Planet MySQL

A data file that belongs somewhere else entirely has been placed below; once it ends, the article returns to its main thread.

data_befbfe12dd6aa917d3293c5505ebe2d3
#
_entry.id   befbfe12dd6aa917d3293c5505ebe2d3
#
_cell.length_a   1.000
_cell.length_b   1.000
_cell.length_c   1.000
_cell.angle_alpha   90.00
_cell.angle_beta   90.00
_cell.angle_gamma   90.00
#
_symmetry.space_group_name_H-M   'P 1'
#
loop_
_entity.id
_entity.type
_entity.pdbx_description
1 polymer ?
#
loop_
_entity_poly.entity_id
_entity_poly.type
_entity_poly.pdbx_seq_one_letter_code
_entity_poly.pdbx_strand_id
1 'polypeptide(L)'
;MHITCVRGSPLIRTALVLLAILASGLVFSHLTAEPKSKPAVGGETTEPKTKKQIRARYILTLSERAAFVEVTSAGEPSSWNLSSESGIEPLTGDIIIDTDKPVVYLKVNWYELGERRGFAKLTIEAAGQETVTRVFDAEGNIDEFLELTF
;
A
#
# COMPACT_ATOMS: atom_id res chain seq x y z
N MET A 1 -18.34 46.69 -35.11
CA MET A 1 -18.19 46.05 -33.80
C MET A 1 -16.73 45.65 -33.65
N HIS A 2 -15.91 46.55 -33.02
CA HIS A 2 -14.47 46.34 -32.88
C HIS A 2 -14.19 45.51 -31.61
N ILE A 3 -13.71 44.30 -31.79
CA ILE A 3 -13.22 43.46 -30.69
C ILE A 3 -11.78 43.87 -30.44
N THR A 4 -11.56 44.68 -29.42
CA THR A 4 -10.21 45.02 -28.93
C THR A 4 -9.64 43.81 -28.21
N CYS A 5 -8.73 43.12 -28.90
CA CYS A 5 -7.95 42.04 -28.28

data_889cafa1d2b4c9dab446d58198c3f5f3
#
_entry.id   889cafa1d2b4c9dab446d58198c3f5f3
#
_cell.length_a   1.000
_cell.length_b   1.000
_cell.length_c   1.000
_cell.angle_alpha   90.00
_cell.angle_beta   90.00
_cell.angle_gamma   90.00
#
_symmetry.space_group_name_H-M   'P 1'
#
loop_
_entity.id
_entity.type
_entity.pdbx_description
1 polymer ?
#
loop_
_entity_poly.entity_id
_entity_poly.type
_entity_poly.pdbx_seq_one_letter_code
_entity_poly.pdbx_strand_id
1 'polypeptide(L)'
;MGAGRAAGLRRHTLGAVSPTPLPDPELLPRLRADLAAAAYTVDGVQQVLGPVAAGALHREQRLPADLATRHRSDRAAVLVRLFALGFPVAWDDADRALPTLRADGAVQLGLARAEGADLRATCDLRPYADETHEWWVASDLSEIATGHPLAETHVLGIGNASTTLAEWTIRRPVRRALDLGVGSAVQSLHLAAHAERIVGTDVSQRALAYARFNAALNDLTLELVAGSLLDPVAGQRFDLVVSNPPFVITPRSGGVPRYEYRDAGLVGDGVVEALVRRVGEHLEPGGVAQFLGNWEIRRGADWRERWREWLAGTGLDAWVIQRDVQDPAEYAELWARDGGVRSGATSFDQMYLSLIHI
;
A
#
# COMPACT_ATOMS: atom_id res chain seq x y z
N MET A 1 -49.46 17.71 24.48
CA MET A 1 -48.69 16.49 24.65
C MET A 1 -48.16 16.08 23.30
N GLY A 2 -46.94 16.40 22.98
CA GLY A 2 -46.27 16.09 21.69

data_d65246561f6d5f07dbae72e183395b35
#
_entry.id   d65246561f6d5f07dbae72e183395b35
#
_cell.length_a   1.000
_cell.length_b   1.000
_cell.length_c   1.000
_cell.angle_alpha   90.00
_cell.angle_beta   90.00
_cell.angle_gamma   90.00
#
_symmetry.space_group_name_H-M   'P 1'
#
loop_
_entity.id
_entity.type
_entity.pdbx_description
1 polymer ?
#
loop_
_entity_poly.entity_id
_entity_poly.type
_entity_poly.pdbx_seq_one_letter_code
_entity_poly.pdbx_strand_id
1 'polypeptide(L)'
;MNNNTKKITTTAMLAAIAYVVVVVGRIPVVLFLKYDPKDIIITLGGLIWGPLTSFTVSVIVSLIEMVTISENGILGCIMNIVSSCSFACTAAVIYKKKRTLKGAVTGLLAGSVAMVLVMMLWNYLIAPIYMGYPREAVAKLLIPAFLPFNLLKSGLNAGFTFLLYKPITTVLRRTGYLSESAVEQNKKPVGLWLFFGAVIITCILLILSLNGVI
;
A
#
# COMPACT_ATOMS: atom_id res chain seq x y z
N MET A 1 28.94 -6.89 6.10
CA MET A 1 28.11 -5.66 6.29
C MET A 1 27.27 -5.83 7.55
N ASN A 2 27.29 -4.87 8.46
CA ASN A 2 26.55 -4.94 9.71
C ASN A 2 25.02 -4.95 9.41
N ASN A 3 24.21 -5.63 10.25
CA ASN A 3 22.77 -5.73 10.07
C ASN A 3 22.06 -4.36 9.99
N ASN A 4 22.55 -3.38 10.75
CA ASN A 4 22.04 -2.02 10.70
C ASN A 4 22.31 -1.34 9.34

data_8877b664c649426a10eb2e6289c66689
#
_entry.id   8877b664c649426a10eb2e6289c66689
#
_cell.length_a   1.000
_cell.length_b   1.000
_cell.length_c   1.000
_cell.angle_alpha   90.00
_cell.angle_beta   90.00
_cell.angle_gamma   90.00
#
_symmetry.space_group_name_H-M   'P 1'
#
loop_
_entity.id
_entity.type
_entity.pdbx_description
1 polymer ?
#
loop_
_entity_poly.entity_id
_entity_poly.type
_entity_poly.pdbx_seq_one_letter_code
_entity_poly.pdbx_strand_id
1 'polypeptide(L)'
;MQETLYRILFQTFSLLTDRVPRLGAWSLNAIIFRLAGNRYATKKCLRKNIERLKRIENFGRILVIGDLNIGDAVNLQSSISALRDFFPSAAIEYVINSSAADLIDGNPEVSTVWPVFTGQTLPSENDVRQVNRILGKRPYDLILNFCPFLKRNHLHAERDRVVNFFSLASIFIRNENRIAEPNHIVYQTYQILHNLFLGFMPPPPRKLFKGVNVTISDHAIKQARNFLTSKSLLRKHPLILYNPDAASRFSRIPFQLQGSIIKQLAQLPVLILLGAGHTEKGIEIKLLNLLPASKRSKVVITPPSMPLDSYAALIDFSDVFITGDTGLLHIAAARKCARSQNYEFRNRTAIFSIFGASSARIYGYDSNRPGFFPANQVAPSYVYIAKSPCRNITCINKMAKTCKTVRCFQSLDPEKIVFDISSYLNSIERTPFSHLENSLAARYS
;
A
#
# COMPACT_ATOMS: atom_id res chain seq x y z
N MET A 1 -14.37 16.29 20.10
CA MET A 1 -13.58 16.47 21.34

Planet MySQL -